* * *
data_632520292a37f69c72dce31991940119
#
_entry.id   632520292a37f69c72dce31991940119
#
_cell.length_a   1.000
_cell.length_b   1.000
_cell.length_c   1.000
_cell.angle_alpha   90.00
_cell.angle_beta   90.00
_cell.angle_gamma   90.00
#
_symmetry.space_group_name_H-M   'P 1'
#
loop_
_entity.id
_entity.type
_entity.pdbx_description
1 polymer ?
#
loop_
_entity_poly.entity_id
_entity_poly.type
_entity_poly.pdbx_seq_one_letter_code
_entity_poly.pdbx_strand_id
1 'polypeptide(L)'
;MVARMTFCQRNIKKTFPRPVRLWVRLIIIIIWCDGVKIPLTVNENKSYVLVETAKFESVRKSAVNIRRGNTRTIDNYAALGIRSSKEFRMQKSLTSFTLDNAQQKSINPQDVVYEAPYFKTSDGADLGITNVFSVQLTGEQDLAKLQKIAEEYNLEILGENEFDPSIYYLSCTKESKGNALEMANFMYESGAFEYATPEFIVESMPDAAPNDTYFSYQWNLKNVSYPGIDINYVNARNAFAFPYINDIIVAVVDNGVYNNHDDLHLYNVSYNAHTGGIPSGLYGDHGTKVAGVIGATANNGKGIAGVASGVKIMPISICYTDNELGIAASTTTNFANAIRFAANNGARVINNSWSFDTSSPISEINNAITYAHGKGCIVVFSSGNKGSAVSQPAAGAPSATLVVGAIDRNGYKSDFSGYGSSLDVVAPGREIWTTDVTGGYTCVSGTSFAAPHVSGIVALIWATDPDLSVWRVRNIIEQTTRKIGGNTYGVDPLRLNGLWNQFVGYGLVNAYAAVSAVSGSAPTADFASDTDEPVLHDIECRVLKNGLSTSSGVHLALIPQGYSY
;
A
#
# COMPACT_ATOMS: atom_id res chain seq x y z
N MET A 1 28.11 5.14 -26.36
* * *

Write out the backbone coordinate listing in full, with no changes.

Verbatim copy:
data_632520292a37f69c72dce31991940119
#
_entry.id   632520292a37f69c72dce31991940119
#
_cell.length_a   1.000
_cell.length_b   1.000
_cell.length_c   1.000
_cell.angle_alpha   90.00
_cell.angle_beta   90.00
_cell.angle_gamma   90.00
#
_symmetry.space_group_name_H-M   'P 1'
#
loop_
_entity.id
_entity.type
_entity.pdbx_description
1 polymer ?
#
loop_
_entity_poly.entity_id
_entity_poly.type
_entity_poly.pdbx_seq_one_letter_code
_entity_poly.pdbx_strand_id
1 'polypeptide(L)'
;MVARMTFCQRNIKKTFPRPVRLWVRLIIIIIWCDGVKIPLTVNENKSYVLVETAKFESVRKSAVNIRRGNTRTIDNYAALGIRSSKEFRMQKSLTSFTLDNAQQKSINPQDVVYEAPYFKTSDGADLGITNVFSVQLTGEQDLAKLQKIAEEYNLEILGENEFDPSIYYLSCTKESKGNALEMANFMYESGAFEYATPEFIVESMPDAAPNDTYFSYQWNLKNVSYPGIDINYVNARNAFAFPYINDIIVAVVDNGVYNNHDDLHLYNVSYNAHTGGIPSGLYGDHGTKVAGVIGATANNGKGIAGVASGVKIMPISICYTDNELGIAASTTTNFANAIRFAANNGARVINNSWSFDTSSPISEINNAITYAHGKGCIVVFSSGNKGSAVSQPAAGAPSATLVVGAIDRNGYKSDFSGYGSSLDVVAPGREIWTTDVTGGYTCVSGTSFAAPHVSGIVALIWATDPDLSVWRVRNIIEQTTRKIGGNTYGVDPLRLNGLWNQFVGYGLVNAYAAVSAVSGSAPTADFASDTDEPVLHDIECRVLKNGLSTSSGVHLALIPQGYSY
;
A
#
# COMPACT_ATOMS: atom_id res chain seq x y z
N MET A 1 28.11 5.14 -26.36